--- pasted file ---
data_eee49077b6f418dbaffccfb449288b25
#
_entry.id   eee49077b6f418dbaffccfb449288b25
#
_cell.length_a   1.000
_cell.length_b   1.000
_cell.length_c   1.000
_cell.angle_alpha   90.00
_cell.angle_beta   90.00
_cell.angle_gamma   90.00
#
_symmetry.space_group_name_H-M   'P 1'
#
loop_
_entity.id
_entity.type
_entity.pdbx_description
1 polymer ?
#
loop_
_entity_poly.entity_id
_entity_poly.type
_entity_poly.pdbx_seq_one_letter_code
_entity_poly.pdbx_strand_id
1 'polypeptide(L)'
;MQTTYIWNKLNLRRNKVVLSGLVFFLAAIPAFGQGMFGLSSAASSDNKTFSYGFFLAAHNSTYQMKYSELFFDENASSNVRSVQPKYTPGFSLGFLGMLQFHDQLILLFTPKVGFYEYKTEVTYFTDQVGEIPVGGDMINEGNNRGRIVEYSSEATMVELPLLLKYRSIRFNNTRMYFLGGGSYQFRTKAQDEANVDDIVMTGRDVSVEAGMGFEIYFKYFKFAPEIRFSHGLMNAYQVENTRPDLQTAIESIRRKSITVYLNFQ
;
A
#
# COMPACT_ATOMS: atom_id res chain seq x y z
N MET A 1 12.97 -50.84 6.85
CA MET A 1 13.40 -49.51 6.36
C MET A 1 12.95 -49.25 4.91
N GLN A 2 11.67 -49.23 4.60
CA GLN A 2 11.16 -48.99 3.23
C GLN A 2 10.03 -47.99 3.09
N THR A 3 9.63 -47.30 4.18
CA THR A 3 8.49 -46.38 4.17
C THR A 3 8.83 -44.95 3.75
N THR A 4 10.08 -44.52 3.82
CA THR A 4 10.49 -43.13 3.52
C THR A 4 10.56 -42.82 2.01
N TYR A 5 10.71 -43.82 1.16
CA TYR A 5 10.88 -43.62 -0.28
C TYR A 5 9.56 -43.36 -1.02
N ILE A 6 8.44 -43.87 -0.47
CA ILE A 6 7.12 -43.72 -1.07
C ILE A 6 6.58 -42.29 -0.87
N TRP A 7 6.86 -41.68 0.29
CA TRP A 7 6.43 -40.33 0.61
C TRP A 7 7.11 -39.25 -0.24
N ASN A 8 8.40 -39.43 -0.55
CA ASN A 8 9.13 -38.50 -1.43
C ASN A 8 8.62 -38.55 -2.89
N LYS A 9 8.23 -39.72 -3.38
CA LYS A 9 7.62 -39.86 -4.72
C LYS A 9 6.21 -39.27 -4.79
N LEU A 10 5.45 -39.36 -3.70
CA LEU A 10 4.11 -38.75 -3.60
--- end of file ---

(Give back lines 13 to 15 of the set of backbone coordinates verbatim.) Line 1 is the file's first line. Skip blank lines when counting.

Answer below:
#
loop_
_entity.id